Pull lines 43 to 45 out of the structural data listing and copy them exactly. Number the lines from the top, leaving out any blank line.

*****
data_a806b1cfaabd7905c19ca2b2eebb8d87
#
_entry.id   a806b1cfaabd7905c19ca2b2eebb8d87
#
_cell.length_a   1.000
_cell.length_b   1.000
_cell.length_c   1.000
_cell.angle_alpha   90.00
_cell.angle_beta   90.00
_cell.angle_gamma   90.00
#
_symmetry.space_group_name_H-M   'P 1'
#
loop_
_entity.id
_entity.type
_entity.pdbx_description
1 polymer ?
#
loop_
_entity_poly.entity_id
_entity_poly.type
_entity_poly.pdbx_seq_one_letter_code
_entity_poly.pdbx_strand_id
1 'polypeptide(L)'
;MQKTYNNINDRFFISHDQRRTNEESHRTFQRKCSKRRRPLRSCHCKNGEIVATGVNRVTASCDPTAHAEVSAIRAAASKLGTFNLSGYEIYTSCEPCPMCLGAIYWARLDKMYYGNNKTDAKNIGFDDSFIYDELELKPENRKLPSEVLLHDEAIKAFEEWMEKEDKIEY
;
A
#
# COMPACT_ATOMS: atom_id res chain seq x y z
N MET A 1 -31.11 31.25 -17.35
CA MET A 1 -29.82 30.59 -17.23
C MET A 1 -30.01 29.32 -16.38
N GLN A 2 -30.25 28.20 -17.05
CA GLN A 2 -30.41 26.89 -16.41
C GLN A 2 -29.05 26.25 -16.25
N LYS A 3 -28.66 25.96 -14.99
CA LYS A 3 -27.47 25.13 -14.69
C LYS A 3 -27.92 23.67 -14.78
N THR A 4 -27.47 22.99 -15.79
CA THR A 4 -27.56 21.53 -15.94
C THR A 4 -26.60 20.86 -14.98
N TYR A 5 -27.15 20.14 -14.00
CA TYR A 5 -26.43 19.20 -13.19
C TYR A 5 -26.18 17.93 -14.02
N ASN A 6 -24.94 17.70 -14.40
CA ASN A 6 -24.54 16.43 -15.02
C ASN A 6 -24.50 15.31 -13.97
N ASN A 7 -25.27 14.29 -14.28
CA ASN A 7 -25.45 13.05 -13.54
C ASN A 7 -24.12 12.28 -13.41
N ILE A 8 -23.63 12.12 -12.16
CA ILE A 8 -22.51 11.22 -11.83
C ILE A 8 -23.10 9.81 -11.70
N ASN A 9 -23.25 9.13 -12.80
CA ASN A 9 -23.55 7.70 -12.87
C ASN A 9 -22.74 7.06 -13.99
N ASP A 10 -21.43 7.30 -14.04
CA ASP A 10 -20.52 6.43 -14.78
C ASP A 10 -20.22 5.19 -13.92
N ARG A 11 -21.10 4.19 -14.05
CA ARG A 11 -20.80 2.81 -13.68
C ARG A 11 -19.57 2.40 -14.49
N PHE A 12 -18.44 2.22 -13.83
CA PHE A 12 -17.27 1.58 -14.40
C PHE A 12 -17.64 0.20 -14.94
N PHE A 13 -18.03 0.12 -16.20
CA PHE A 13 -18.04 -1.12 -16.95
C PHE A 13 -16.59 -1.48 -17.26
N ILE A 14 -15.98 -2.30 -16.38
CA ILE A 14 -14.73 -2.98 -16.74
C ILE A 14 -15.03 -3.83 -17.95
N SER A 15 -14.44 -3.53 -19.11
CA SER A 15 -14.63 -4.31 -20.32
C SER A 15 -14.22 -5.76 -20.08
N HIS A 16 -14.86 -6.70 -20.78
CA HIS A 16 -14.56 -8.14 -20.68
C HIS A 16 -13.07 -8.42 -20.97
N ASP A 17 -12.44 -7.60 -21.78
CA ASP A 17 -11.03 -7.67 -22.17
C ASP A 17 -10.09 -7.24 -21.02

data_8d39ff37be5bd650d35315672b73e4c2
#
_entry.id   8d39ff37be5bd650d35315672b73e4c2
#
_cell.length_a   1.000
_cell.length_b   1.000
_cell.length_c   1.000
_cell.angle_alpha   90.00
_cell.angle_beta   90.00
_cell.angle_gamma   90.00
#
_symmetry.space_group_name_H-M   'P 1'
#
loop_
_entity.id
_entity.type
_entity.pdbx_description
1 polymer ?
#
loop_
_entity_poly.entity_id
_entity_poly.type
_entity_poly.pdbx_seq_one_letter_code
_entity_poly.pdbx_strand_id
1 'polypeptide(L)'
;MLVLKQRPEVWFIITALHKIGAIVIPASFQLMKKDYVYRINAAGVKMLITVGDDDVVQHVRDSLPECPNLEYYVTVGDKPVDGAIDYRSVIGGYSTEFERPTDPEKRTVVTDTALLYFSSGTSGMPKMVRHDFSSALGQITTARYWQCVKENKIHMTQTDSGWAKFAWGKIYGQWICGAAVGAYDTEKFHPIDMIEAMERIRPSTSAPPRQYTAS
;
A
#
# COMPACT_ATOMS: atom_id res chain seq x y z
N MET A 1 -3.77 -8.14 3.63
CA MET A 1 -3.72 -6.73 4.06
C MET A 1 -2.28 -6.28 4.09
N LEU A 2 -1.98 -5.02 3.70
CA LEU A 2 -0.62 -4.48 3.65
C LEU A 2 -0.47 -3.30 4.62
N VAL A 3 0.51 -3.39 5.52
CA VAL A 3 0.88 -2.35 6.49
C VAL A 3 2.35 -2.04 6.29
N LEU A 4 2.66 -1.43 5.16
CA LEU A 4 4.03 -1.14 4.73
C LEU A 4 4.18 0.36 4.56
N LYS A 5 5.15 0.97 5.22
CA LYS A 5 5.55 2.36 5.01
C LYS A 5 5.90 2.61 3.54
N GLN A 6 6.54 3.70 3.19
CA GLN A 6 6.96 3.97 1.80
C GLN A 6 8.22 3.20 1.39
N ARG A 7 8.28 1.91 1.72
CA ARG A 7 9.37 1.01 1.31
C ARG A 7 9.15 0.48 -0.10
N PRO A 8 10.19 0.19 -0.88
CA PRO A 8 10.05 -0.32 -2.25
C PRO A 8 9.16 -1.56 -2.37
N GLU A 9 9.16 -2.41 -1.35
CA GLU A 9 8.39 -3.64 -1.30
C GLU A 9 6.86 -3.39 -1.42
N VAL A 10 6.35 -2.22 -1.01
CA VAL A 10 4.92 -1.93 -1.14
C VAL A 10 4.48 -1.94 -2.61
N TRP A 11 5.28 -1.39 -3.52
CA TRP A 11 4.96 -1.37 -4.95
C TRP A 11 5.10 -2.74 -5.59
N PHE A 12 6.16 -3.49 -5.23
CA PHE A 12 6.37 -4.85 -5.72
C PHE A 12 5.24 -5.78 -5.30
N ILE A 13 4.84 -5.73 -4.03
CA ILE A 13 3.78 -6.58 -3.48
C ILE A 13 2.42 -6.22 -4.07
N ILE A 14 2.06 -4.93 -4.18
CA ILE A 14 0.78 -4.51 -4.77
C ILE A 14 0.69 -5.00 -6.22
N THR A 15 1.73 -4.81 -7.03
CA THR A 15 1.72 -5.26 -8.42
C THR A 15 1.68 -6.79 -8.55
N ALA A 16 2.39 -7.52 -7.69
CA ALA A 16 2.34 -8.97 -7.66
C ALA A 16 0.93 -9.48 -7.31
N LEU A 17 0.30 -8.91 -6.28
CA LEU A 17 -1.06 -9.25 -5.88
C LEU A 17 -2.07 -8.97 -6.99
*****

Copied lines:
N TYR A 5 -27.15 20.14 -14.00
CA TYR A 5 -26.43 19.20 -13.19
C TYR A 5 -26.18 17.93 -14.02